Tuesday, May 17, 2011

#515 Harmon Killebrew



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EDIT... I heard this afternoon that Harmon Killebrew has passed away at the age of 74. This post was written on Monday prior to that news. This afternoon ESPN had this quote from Rod Carew:

• "This is a sad day for all of baseball and even harder for those of us who were fortunate enough to be a friend of Harmon's. Harmon Killebrew was a gem. I can never thank him enough for all I learned from him. He was a consummate professional who treated everyone from the brashest of rookies to the groundskeepers to the ushers in the stadium with the utmost of respect. I would not be the person I am today if it weren't for Harmon Killebrew. He was a Hall of Famer in every sense of the word." -- former Twins star and Hall of Famer Rod Carew
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My original post:
Hall of Famer Harmon Killebrew announced this week that he was losing his battle with esophageal cancer and was no longer going to go through treatments and was entering hospice care. Not much else to say about that. 

'Killer' (that doesn't seem like an appropriate moniker right now) is one of those players that seemed to draw fans to him in droves. The first post season baseball games I attended were the very first AL Playoff games in 1969 in Baltimore as they took on the Twins. (My aunt 'set me up' with a family friend for the Saturday game, but that's another story.)  Anyway I remember my uncle, devoted Birds fan that he was, saying that he loved Killebrew but he sure hoped he stunk up the place for a couple of days. Thats kind of how things were, everyone seemed to like Harmon Killebrew. Can't say if it was his cool and unique name, his powerful barrel-chested style or his seemingly friendly nature. But whatever it is nobody ever uttered a bad word about him that I ever heard. 

Killebrew, as noted on the card's cartoon, was signed by Washington as a 'Bonus Baby' which meant he had to remain on the Senators roster for a couple of seasons beginning in 1954. In '56 he began splitting time between the Nats and their farm clubs but in 1959, having never really given indication that he could succeed at the highest level, he came into his own. That year he grabbed a starting job and put up numbers that earned him MVP votes and his first All Star appearance.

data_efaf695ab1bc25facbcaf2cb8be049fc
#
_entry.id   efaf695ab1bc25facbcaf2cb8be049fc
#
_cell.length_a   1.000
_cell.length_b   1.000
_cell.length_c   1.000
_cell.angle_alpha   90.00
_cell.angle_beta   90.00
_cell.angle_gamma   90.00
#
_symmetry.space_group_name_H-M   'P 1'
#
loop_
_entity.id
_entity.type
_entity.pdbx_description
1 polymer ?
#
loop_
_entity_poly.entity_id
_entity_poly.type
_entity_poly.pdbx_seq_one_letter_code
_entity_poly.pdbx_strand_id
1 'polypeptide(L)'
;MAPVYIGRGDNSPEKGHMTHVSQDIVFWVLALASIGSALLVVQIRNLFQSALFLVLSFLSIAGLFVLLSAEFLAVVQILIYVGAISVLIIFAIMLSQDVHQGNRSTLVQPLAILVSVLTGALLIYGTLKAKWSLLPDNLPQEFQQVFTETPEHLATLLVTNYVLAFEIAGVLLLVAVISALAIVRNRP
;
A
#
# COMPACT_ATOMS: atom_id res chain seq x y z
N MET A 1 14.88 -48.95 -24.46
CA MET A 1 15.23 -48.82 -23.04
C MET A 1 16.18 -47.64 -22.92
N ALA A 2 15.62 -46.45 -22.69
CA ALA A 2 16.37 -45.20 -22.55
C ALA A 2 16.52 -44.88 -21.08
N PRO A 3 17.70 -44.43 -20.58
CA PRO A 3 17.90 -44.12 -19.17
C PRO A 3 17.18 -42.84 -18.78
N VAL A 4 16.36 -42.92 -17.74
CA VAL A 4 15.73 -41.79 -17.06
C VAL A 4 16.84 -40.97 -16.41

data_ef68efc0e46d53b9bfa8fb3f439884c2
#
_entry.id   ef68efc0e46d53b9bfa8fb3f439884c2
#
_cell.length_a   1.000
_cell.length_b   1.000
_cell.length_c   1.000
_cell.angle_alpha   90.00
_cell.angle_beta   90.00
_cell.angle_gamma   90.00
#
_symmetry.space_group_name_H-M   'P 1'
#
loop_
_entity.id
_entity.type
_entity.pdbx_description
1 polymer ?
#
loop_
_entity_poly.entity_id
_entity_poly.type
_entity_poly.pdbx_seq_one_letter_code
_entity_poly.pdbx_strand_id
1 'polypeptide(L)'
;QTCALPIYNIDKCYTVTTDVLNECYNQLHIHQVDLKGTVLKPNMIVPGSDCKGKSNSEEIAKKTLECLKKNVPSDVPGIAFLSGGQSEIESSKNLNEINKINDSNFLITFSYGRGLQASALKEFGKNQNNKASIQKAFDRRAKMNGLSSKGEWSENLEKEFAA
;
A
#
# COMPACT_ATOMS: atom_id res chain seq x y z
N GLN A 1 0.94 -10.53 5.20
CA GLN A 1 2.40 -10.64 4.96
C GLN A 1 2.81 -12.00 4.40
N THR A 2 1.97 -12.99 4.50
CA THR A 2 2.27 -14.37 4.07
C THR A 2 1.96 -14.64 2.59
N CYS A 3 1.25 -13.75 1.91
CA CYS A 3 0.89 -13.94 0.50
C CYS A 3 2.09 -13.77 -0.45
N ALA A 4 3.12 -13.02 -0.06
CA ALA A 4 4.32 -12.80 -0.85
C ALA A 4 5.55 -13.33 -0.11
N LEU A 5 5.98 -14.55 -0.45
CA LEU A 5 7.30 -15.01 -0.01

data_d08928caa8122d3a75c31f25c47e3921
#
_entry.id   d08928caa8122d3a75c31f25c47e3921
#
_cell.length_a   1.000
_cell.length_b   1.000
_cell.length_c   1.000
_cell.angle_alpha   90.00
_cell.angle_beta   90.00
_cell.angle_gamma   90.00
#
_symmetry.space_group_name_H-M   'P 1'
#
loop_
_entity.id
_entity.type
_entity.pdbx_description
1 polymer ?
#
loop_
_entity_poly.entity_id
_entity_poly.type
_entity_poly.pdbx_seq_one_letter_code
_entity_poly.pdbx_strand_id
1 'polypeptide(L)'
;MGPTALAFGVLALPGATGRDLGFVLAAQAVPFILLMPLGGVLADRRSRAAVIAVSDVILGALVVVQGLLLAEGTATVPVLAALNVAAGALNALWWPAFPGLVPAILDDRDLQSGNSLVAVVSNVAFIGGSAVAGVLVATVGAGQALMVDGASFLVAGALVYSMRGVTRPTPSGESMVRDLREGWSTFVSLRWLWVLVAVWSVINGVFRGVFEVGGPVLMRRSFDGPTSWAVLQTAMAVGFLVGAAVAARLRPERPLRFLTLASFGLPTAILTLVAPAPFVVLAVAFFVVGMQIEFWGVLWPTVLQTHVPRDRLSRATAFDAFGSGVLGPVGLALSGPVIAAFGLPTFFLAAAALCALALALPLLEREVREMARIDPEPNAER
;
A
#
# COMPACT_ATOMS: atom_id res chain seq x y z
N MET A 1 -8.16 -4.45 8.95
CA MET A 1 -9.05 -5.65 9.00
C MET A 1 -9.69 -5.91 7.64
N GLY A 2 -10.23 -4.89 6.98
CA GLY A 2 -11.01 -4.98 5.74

That was the first of six times he led or tied for the AL homer crown. Over the course of 22 seasons, in Washington, Minnesota and for one final year Kansas City, Harmon Killebrew smacked 573 homers, was named to 12 All Star teams, took home the 1969 MVP trophy and in general punished opponents around the American League. 

There is an interesting subplot that involves Killebrew and the distinctive MLB logo seen near the bottom of this post. Is the logo based on this picture? 


Harmon thinks so and addresses it in a USA Today story. The guy who designed the logo claims it isn't. Uniwatch blogger and ESPN contributer Paul Lukas delved into it  further with an ESPN article.

Harmon and his wife have run a charitable foundation for many years. He has a website and if you click the foundation link you can go to Harmon's statement about his health and plans as well as sent him a message. Here's to you, Killer. God Bless.




BTW...it doesn't show in the scan but I put a crease and a gouge in this card when I was removing it from the grading case it came in. I'll be more careful next time.

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